MAX takes care of creating the necessary resources for VISA communication with your GPIB instrument. By selecting the instrument in from the subdirectory on the left, and then selecting its "VISA Properties" tab (circled in red at the bottom of Figure 4), you can change the VISA Resource Name of the device and communicate with it by clicking on "Communicate with Instrument" (SCPI commands), or "Open VISA Test Panel" (non-SCPI commands).
Figure 4. VISA Properties Tab for an Instrument
The VISA Interactive Control (VISAIC), is a standard software utility included with National Instruments GPIB controller products. Using your computer, you can use this powerful development and debugging tool to interactively communicate (read, write, serial poll, etc.) with your GPIB instruments. With the VISAIC utility, you can speed up application development by learning how to automate measurements with your instruments, uncover GPIB problems, and avoid headaches by identifying malfunctioning instruments. For Windows platforms, the VISAIC utility comes complete with on-line help that describes the applicable NI-488 functions and NI-488.2 routines, syntax, error codes, and status variables that provide you with the debugging information you need to solve problems.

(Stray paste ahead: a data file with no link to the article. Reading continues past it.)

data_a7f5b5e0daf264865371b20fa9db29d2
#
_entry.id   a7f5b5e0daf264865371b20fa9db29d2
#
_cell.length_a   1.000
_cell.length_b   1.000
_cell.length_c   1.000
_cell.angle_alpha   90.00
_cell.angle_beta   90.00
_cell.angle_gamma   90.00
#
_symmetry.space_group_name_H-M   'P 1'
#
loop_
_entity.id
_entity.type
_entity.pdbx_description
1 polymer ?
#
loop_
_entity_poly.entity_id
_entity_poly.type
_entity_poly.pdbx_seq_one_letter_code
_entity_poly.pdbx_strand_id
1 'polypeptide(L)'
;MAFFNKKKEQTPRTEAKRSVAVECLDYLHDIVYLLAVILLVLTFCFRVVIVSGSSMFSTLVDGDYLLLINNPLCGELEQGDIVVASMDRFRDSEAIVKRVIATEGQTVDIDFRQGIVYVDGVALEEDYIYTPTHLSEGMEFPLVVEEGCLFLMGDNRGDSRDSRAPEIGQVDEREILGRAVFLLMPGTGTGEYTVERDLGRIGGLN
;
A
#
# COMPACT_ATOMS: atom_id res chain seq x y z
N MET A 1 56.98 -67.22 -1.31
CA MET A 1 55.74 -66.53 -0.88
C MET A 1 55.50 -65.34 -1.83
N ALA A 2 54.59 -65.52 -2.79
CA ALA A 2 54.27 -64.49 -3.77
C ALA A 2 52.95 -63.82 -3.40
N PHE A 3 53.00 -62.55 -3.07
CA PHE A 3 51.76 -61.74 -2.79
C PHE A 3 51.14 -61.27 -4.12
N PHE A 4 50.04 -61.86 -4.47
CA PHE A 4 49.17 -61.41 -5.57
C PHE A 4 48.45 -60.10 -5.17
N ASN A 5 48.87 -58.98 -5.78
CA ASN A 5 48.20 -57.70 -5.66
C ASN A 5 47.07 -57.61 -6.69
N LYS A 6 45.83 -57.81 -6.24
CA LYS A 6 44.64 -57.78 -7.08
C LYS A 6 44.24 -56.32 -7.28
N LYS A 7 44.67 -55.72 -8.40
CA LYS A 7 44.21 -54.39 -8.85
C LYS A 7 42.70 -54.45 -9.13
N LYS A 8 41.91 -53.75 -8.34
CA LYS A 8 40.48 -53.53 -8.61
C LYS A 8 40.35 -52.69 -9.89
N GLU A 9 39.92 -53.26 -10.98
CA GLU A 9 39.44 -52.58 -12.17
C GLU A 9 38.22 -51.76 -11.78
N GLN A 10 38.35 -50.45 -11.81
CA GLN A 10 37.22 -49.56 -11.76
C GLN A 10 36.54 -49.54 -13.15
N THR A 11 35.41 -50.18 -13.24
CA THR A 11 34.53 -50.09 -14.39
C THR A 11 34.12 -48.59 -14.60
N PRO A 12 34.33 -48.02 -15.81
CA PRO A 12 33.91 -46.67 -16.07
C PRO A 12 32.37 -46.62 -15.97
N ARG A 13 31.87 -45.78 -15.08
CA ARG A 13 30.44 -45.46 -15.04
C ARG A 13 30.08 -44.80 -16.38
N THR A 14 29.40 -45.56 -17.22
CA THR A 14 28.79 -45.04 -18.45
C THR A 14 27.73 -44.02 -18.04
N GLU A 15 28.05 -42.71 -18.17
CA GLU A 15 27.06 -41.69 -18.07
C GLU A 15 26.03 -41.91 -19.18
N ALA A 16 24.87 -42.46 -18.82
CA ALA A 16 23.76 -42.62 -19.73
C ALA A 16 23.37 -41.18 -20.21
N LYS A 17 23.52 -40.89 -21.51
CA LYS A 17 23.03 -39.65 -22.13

For a detailed discussion on how to use the VISAIC utility and the functions used in the examples, refer VISA help file and NI-488.2 help file, respectively, that came with your GPIB controller. The following sections assume a basic knowledge of the VISAIC utility and GPIB.